Neeraj peaked in the early 1970s. If we go back down the years, only a select few hardcore connoisseurs know that Mukesh’s first hit ‘Dil Jalta Hai Toh Jalne De‘ (Pehli Nazar) was written by Aah Sitapuri, and Lata Mangeshkar’s iconic ‘Aayega Aanewala‘ (Mahal) by J. Nakshab. Or that Raja Mehdi Ali Khan wrote such Lata classics like ‘Aap Ki Nazaron Ne‘ (Anpadh), ‘Lag Ja Gale‘ and ‘Naina Barse‘ (Woh Kaun Thi), and ‘Naino Mein Badra Chaaye‘ and ‘Tu Jahaan Jahaan Chalega‘ (Mera Saaya), all for music director Madan Mohan. Lyricists Bharat Vyas, Qamar Jalalabadi and S.H. Bihari had great songs.

The 1950s and 1960s had many popular songwriters too, and their songs were recognised with greater frequency. Examples would be Shakeel Badayuni, Majrooh Sultanpuri, Sahir Ludhianvi, Rajendra Krishan, Shailendra and Hasrat Jaipuri. But there were others who weren’t as prolific or famous as their films didn’t do well or the music didn’t create much impact.

The CALS victims continued to surface. In the 1970s and 1980s, Naqsh Lyallpuri, Gulshan Bawra, Indeevar, Shahryaar, Hasan Kamaal, Verma Malik, Santosh Anand and Narendra Sharma wrote great songs. Anjaan did a chunk of Amitabh Bachchan blockbusters but remained ‘anjaan’ in the general public perception. And who was aware Ravindra Jain wrote many songs he composed? On the other hand, the work of Anand Bakshi, Gulzar, Majrooh Sultanpuri and Javed Akhtar were instantly recognised by the masses.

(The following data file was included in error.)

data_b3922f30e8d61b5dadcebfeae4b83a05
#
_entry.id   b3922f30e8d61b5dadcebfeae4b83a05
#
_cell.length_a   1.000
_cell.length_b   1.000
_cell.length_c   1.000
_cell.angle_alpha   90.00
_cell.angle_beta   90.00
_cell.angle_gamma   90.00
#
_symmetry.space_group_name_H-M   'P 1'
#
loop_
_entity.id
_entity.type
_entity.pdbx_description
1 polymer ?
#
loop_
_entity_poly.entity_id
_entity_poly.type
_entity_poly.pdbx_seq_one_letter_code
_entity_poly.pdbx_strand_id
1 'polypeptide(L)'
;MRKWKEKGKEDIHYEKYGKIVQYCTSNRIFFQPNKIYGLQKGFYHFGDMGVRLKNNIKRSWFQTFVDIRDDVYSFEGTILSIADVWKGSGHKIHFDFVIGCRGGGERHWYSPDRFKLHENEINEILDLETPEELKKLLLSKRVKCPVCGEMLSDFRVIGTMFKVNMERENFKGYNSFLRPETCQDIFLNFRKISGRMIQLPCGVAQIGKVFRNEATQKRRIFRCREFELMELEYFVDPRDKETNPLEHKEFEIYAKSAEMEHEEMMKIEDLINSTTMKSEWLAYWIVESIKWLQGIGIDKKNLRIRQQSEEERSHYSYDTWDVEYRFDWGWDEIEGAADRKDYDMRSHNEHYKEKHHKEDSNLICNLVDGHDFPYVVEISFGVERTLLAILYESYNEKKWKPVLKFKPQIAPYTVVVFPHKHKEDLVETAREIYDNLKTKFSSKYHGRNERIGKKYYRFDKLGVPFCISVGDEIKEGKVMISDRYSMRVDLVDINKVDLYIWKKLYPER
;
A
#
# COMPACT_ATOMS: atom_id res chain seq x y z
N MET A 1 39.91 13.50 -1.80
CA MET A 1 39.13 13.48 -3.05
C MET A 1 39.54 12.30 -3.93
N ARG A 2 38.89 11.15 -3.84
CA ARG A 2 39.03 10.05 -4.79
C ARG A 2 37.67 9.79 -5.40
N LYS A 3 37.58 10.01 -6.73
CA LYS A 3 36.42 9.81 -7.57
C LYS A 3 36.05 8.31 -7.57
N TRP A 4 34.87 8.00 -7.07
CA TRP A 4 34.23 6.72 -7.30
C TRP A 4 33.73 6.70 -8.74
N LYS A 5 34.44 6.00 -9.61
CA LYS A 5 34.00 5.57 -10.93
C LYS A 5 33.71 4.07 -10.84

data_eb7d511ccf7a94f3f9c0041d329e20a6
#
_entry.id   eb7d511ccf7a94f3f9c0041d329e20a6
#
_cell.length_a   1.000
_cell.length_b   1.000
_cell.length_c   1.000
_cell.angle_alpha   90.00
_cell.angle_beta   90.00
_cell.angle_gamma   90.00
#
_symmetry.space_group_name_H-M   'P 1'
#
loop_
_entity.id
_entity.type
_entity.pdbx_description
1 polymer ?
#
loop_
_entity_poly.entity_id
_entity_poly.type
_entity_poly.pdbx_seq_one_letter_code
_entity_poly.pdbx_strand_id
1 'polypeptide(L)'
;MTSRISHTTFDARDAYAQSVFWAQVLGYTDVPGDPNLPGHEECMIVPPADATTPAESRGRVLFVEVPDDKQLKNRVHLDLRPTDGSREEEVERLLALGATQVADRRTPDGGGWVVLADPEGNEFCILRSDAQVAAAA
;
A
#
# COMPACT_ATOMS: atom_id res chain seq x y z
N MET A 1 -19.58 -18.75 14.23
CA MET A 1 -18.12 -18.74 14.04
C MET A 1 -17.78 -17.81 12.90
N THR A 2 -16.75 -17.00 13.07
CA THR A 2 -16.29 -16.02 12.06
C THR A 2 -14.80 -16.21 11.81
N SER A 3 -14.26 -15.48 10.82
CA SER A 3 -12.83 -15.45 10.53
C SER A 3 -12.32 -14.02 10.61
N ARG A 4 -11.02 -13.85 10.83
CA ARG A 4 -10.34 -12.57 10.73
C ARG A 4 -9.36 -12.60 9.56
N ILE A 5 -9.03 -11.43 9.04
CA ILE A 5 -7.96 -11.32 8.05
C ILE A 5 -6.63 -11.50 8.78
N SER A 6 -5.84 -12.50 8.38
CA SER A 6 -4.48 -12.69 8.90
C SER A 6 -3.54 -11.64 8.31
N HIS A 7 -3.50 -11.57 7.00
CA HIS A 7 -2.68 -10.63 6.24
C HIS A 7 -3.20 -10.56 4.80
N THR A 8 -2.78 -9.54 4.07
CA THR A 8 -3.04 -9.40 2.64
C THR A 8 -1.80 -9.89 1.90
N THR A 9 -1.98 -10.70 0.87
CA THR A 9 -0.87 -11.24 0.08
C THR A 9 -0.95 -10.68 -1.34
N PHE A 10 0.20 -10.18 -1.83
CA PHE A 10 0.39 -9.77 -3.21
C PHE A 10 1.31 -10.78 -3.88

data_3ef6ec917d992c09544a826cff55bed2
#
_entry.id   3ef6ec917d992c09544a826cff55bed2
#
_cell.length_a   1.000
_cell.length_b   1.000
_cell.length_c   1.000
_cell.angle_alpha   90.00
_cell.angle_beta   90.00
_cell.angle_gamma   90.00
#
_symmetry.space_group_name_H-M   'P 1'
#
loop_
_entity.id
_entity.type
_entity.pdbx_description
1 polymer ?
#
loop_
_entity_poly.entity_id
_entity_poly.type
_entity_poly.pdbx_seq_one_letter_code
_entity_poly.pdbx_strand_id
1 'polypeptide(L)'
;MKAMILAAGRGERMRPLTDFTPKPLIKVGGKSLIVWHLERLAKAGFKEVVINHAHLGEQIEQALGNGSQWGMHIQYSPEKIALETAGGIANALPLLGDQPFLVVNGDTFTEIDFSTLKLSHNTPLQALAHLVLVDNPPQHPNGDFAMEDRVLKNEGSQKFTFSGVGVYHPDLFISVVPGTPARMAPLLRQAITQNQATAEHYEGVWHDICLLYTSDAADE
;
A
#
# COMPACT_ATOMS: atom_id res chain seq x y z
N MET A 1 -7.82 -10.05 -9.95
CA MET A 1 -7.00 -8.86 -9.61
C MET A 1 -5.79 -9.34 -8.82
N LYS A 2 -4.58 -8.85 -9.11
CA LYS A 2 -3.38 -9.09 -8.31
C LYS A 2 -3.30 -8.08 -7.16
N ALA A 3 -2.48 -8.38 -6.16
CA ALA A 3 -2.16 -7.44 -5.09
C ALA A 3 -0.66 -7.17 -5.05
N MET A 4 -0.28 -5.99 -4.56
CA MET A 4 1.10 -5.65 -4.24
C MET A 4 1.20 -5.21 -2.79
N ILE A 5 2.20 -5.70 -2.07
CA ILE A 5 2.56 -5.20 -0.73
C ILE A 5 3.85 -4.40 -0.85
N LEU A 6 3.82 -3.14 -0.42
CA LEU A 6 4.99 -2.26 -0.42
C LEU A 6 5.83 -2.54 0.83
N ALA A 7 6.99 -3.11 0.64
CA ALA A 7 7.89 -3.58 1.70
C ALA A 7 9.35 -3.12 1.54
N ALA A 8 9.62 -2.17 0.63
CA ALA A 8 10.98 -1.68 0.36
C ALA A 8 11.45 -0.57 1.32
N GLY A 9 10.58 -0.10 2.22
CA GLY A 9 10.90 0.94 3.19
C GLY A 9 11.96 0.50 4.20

Cut to the 1990s. A sizeable section of listeners swore their love for A.R. Rahman. Many real fans knew who wrote most of his lyrics but there were also those who had no idea it was Mehboob. Bombay, Rangeela and Thakshak are only three examples, and he also wrote Ismail Darbar’s tunes in the super-hit soundtrack of Hum Dil De Chuke Sanam. Likewise, the fabulous work of Sayeed Quadri, Prasoon Josh, Amitabh Bhattacharya and Irshad Kaamil was known only by a select few followers.

Thakshak, Rangeela, Bombay, Hum dil de chuke sanam


With that background in mind, two broad questions arise. The first is why, in spite of the fact that most lyricists have their own style and brilliance, some are more recognised than the others. The subject may require a separate and deeper analysis but let it suffice to say that some get the bigger banners with bigger stars, get better musical compositions, are less selective about projects or may be just plain lucky. There’s no rule that a famous name always produces outstanding work but yet they invariably get away with it when they don’t.